-- I was assuming tables starting with tbl and queries with qry, for
instance.

--
David W. Fenton http://www.dfenton.com/
usenet at dfenton dot com http://www.dfenton.com/DFA/
Feb 11 '06 #5

P: n/a
go****@darincline.com wrote in
news:11**********************@z14g2000cwz.googlegr oups.com:
If I prevent a user from directly
opening up the back-end database (through autoexec code and
disabling the shift-bypass), and if users are restricted from
creating NEW databases based on the same workgroup file


I know nothing about this latter capability. Where are you getting
that information from?

--
David W. Fenton http://www.dfenton.com/
usenet at dfenton dot com http://www.dfenton.com/DFA/
Feb 11 '06 #6

P: n/a
"I know nothing about this latter capability. Where are you getting
that information from?"

See my link in the same post. It was something Joan Wild stated, but
I've seen it elsewhere too. I just don't know how to do it, as I
thought a workgroup file only kept track of users/groups, not
pemissions.

Feb 11 '06 #7

P: n/a
go****@darincline.com wrote in
news:11**********************@g47g2000cwa.googlegr oups.com:
"I know nothing about this latter capability. Where are you
getting that information from?"

See my link in the same post. It was something Joan Wild stated,
but I've seen it elsewhere too. I just don't know how to do it,
as I thought a workgroup file only kept track of users/groups, not
pemissions.


The URL did not take me to the article in question, but to the
thread. I didn't feel like wading through it to find out what you
were talking about.

I've done so now, and see no basis for Joan's comment. I have a lot
of respect for Joan's expertise, but I have no idea how to set up an
MDW file in a way that prohibits the creation of new databases.
Indeed, my understanding of Jet security (perhaps imperfect) would
lead me to believe that it's not possible, as the MDW includes only
the account and group information, and none of the actual
permissions, which are all stored in particular MDB files. If the
user creates a new MDB (which cannot be prevented in an MDW), then
they are the owner of it and have full permission on all of its
objects.

All that said, I think you're off on a red herring, in any case. The
ability to create a new database does not give someone the ability
to import data they've got no permissions on. They could perhaps
link to those tables, but still not be able to see anything, unless
they are using software to crack Jet user-level security. If you're
willing to accept that (which I consider reasonable, as any security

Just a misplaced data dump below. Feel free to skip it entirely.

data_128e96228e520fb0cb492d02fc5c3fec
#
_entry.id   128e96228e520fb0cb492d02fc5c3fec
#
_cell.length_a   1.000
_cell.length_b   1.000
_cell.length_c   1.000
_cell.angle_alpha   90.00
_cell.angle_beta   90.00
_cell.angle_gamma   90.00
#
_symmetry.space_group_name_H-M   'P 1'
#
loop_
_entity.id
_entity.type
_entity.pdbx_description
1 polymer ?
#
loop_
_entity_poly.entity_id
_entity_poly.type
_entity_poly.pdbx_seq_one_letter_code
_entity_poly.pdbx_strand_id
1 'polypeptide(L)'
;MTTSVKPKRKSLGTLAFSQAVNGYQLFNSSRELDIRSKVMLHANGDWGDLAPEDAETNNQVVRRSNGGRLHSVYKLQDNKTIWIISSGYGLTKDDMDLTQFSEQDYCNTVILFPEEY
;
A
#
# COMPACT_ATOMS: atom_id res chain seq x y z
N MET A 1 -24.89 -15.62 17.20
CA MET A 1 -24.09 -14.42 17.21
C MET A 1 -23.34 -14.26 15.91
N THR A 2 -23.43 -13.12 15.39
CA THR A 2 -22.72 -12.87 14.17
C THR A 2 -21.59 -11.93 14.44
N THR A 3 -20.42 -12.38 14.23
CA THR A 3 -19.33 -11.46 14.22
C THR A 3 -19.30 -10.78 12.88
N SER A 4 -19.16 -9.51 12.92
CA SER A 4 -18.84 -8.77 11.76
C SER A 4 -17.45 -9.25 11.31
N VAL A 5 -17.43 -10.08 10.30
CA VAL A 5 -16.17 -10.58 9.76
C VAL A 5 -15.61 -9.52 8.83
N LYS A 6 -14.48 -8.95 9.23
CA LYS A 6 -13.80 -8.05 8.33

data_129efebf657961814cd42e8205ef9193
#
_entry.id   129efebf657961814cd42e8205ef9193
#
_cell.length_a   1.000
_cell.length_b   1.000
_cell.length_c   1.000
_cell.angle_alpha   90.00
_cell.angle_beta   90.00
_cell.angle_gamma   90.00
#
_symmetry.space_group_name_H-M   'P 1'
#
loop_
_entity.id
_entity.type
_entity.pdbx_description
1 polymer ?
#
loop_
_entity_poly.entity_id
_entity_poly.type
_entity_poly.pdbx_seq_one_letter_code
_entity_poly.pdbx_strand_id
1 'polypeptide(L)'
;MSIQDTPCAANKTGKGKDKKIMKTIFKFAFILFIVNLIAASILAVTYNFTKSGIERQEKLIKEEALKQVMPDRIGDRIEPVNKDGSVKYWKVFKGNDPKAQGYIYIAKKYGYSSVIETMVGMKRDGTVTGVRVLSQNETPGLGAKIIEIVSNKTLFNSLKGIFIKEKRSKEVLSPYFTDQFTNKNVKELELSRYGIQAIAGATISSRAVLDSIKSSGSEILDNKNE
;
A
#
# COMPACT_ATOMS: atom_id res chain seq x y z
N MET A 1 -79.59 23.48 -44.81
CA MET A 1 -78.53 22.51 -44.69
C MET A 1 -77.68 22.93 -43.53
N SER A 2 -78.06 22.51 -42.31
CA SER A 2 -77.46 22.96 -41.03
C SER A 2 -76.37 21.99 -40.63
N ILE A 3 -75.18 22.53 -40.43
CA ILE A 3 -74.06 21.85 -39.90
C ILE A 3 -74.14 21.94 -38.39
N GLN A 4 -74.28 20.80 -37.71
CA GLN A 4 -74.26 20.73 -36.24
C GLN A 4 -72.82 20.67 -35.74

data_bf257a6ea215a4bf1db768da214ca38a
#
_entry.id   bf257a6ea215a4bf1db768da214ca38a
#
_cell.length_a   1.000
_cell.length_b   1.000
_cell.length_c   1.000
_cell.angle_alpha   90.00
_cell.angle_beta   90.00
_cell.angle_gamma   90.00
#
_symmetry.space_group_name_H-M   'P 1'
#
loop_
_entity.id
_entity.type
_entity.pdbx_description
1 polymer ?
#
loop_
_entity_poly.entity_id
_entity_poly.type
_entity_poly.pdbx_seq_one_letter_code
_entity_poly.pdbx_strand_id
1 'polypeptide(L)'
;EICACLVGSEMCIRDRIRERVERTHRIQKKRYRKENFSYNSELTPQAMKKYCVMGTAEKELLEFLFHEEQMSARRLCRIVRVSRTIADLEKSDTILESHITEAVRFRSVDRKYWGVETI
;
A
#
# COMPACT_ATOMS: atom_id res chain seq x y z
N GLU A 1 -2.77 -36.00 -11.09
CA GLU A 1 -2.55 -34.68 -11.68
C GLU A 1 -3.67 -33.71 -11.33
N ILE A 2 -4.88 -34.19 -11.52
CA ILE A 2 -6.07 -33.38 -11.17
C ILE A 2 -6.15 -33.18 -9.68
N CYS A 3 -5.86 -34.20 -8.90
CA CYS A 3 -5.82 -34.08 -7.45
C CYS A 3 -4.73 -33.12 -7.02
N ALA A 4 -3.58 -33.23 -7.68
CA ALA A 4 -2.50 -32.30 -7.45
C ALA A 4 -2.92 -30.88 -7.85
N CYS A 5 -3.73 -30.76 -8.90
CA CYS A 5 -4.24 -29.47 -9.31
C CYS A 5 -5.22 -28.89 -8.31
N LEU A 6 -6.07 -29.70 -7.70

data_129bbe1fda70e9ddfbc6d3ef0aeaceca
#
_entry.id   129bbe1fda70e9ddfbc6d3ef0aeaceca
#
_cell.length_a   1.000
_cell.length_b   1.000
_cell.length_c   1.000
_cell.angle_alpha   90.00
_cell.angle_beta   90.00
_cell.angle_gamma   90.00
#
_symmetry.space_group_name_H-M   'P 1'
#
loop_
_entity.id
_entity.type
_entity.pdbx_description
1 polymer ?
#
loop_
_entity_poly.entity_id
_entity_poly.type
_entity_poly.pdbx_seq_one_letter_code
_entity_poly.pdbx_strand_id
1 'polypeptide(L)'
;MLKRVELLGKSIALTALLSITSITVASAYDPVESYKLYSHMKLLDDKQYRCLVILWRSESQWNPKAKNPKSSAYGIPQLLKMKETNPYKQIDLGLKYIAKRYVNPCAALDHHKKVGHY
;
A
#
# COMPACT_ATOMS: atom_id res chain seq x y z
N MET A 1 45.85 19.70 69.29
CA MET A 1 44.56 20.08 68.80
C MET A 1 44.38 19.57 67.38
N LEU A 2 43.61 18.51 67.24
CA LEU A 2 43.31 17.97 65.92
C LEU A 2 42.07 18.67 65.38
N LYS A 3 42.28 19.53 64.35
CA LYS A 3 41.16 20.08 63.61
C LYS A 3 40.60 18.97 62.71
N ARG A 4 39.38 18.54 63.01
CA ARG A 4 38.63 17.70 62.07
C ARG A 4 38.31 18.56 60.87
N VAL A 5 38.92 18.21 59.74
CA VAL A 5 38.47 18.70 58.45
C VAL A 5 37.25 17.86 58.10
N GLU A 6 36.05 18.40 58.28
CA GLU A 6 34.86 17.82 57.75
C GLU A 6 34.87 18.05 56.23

system is crackable by someone with the interest and the time), then
I think you should stop worrying about this side issue.

Now, of course, if someone can explain how Joan's comment is
correct, then that's a different issue entirely.

--
David W. Fenton http://www.dfenton.com/
usenet at dfenton dot com http://www.dfenton.com/DFA/
Feb 11 '06 #8

P: n/a
Sorry about the link not taking you directly there... it works for me,
so I'm not sure what's up with that. Anyway, I just realized that Joan
had responded to my post in another forum:

http://groups.google.com/group/micro...49b476a977d43b

It's a short one, so easy to find her comment. :)

Anyway, the reason I'm interested is because if what she's describing
CAN be implemented, then that sounds simpler than implementing RWOP
queries, or maybe implementing both provides enough "dead ends" that a
would be snooper will eventually decide it's not worth investing more
time. As I posted in that thread, the only way I can imagine that
being doable would be if code can be inserted and automatically run
into an mdw. I know an mdw can be opened up like a regular database,
but if code can be inserted into one, that opens up a whole new avenue
of automation and protection I didn't know existed. Whether it's a
good option or not, I'd at least like to understand it. :-)

Feb 12 '06 #9

P: n/a
go****@darincline.com wrote in
news:11**********************@f14g2000cwb.googlegr oups.com:
Sorry about the link not taking you directly there... it works for
me, so I'm not sure what's up with that. Anyway, I just realized
that Joan had responded to my post in another forum:

http://groups.google.com/group/micro...s.security/bro
wse_frm/thread/d3b1a1bdef9bc778/bd49b476a977d43b?hl=en#bd49b476a977
d43b

It's a short one, so easy to find her comment. :)

Anyway, the reason I'm interested is because if what she's
describing CAN be implemented, then that sounds simpler than
implementing RWOP queries, . . .
Eh?

So far as I can see, the only way to implement back-end user-level
security that prevents viewing/importing of data by users but still
permits a user to view/edit data in the front end is by using RWOP
queries.
. . . or maybe implementing both provides enough "dead ends" that
a would be snooper will eventually decide it's not worth investing
more time. As I posted in that thread, the only way I can imagine
that being doable would be if code can be inserted and
automatically run into an mdw. I know an mdw can be opened up
like a regular database, but if code can be inserted into one,
that opens up a whole new avenue of automation and protection I
didn't know existed. Whether it's a good option or not, I'd at
least like to understand it. :-)


I really don't think you have any real understanding of Jet
user-level security.

And Joan's original comment is still not explained by her reply
there. It says nothing about being able to prevent the creation of
new databases. All it describes is applying security to prevent a